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Journal of Globalization and Development ; 2022.
Article in English | Scopus | ID: covidwho-2054447


In 2009, the International Monetary Fund (IMF) reformed its lending arrangements and conditionality. Thereafter, it has pursued "parsimony,"emphasizing headline fiscal adjustments rather than detailed budgetary changes. This paper analyzes the extent to which these reforms have resulted in changes to the overall austerity required by IMF agreements. We create a new variable measuring the level of fiscal consolidation required in each IMF program from 2001 through 2021 the IMF Fiscal Adjustment Indicator (IMF FAI). We explore whether IMF austerity eased after the financial crisis and the later COVID-19 pandemic. We also estimate the economic and political determinants that help explain varying levels of IMF austerity across IMF programs during this period. We find that IMF conditions were less austere for the years of 2009 and 2020, but quickly returned to their previous levels, echoing the IMF's advice to "keep the receipts"during crises. However, these temporary relaxations were not statistically significant, pointing to overarching continuity. We find that countries that were granted relatively more lenient conditionality were found to be those with closer relations with major shareholders of the IMF: Western Europe and the United States. In contrast, countries with close diplomatic relations with China face higher IMF austerity. © 2022 Walter de Gruyter GmbH, Berlin/Boston 2022.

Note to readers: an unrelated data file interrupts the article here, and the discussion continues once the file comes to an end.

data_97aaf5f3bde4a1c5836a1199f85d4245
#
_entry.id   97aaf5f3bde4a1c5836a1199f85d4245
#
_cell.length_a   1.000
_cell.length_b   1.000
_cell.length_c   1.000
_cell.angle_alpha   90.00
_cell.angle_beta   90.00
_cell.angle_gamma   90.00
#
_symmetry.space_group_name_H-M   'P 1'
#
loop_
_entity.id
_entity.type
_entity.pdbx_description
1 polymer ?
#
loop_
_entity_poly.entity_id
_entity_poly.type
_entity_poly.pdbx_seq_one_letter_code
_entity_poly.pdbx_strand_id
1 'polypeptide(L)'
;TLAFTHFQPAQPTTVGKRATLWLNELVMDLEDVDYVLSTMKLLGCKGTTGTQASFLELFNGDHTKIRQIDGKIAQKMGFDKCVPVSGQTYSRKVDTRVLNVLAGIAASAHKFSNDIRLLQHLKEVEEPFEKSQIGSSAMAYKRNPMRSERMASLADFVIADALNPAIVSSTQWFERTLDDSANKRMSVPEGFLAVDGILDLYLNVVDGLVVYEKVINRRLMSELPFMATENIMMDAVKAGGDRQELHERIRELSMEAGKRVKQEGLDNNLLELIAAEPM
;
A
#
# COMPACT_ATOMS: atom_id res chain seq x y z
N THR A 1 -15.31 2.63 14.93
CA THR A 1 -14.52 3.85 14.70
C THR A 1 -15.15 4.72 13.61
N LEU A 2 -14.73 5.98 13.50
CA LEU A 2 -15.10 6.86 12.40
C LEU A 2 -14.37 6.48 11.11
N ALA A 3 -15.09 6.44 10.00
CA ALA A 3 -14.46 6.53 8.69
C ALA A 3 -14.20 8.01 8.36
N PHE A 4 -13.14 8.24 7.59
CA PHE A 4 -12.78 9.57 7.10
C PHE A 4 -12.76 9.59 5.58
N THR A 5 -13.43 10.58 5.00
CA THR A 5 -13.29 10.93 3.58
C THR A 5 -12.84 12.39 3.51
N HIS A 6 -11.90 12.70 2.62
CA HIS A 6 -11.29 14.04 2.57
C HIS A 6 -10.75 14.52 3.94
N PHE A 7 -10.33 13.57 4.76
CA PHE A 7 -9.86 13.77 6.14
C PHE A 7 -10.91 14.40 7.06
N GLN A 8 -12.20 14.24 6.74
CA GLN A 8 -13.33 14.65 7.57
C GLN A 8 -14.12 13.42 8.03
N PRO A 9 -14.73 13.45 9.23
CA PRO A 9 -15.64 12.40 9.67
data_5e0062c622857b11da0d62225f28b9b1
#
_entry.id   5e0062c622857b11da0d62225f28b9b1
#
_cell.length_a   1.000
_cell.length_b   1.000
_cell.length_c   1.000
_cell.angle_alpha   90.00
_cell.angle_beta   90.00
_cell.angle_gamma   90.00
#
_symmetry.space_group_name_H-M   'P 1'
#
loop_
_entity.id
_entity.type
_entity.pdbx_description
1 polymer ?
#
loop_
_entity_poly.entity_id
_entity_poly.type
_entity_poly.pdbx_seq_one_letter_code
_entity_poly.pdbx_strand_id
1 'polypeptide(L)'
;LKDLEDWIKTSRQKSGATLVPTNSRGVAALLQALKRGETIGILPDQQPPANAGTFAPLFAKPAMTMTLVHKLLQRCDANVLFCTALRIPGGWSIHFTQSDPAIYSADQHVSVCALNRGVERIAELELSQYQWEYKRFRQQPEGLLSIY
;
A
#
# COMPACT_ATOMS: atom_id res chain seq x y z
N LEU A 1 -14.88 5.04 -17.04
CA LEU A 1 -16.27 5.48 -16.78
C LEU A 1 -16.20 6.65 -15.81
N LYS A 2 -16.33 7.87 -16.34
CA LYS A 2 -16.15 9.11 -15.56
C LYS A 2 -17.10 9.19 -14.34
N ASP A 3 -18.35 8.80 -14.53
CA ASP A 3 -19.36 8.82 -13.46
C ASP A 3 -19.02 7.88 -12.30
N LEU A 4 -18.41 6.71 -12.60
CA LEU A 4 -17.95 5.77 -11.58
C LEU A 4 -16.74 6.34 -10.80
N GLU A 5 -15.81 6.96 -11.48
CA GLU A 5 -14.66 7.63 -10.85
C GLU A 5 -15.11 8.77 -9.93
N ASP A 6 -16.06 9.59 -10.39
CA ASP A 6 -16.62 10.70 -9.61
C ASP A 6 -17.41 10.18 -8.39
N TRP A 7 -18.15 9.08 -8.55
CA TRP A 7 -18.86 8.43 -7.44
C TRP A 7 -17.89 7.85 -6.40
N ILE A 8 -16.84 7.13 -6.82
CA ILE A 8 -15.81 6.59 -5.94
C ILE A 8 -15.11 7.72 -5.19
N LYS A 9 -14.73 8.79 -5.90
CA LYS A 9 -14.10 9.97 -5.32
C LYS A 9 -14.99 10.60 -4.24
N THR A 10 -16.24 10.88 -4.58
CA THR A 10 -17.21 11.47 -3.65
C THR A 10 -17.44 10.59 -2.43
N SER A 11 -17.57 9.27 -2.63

International Political Economy Series ; : 1-27, 2022.
Article in English | Scopus | ID: covidwho-1680561


As the world comes to grips with the devastating economic and public health consequences of the COVID-19 Coronavirus, Southern-led alternative institutions for finance and development seem more important than ever. This volume charts the dramatic change in the global financial and monetary landscape that has unfolded over the last few decades, in particular, through the expansion of Southern-led and Southern-oriented institutions and mechanisms. The change is profound, and it has moreover not stopped;the evolution of the Southern-led financial architecture is likely to continue, as the South not only adapts to changing global economic conditions, but changes them—increasing its role in global economic governance. This book takes stock of some of the most interesting adaptations and institutions led by the South with respect to short-term foreign liquidity and emergency finance. It focuses on common currency areas and payment systems designed to avoid exposure to volatile international currencies and to promote a more resilient pattern of interregional trade;the potential for the newly emergent Sovereign Wealth Funds (SWFs) to play a more developmental role;and, the better known short-term liquidity mechanisms that pool foreign exchange reserves or serve as multilateralized swap arrangements that can provide countercyclical finance or liquidity to member countries, oftentimes more quickly and more generously than the International Monetary Fund (IMF). © 2022, The Author(s), under exclusive license to Springer Nature Switzerland AG.